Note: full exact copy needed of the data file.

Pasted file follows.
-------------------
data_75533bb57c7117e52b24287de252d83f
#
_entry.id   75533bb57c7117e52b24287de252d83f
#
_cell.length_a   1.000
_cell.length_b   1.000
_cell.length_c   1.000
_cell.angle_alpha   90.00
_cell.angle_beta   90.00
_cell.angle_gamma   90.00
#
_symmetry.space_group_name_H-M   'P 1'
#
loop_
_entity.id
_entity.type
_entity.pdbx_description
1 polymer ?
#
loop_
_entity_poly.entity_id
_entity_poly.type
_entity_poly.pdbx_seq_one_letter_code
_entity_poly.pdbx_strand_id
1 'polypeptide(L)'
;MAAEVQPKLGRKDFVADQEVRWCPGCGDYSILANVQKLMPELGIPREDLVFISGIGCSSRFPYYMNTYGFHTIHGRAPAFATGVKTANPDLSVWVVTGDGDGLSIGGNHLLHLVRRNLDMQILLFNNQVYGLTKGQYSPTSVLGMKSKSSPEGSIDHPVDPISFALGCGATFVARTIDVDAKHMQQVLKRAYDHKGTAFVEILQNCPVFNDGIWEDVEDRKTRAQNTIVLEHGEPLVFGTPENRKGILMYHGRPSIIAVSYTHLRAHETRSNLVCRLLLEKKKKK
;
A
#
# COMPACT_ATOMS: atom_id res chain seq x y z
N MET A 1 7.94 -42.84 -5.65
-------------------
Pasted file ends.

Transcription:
data_75533bb57c7117e52b24287de252d83f
#
_entry.id   75533bb57c7117e52b24287de252d83f
#
_cell.length_a   1.000
_cell.length_b   1.000
_cell.length_c   1.000
_cell.angle_alpha   90.00
_cell.angle_beta   90.00
_cell.angle_gamma   90.00
#
_symmetry.space_group_name_H-M   'P 1'
#
loop_
_entity.id
_entity.type
_entity.pdbx_description
1 polymer ?
#
loop_
_entity_poly.entity_id
_entity_poly.type
_entity_poly.pdbx_seq_one_letter_code
_entity_poly.pdbx_strand_id
1 'polypeptide(L)'
;MAAEVQPKLGRKDFVADQEVRWCPGCGDYSILANVQKLMPELGIPREDLVFISGIGCSSRFPYYMNTYGFHTIHGRAPAFATGVKTANPDLSVWVVTGDGDGLSIGGNHLLHLVRRNLDMQILLFNNQVYGLTKGQYSPTSVLGMKSKSSPEGSIDHPVDPISFALGCGATFVARTIDVDAKHMQQVLKRAYDHKGTAFVEILQNCPVFNDGIWEDVEDRKTRAQNTIVLEHGEPLVFGTPENRKGILMYHGRPSIIAVSYTHLRAHETRSNLVCRLLLEKKKKK
;
A
#
# COMPACT_ATOMS: atom_id res chain seq x y z
N MET A 1 7.94 -42.84 -5.65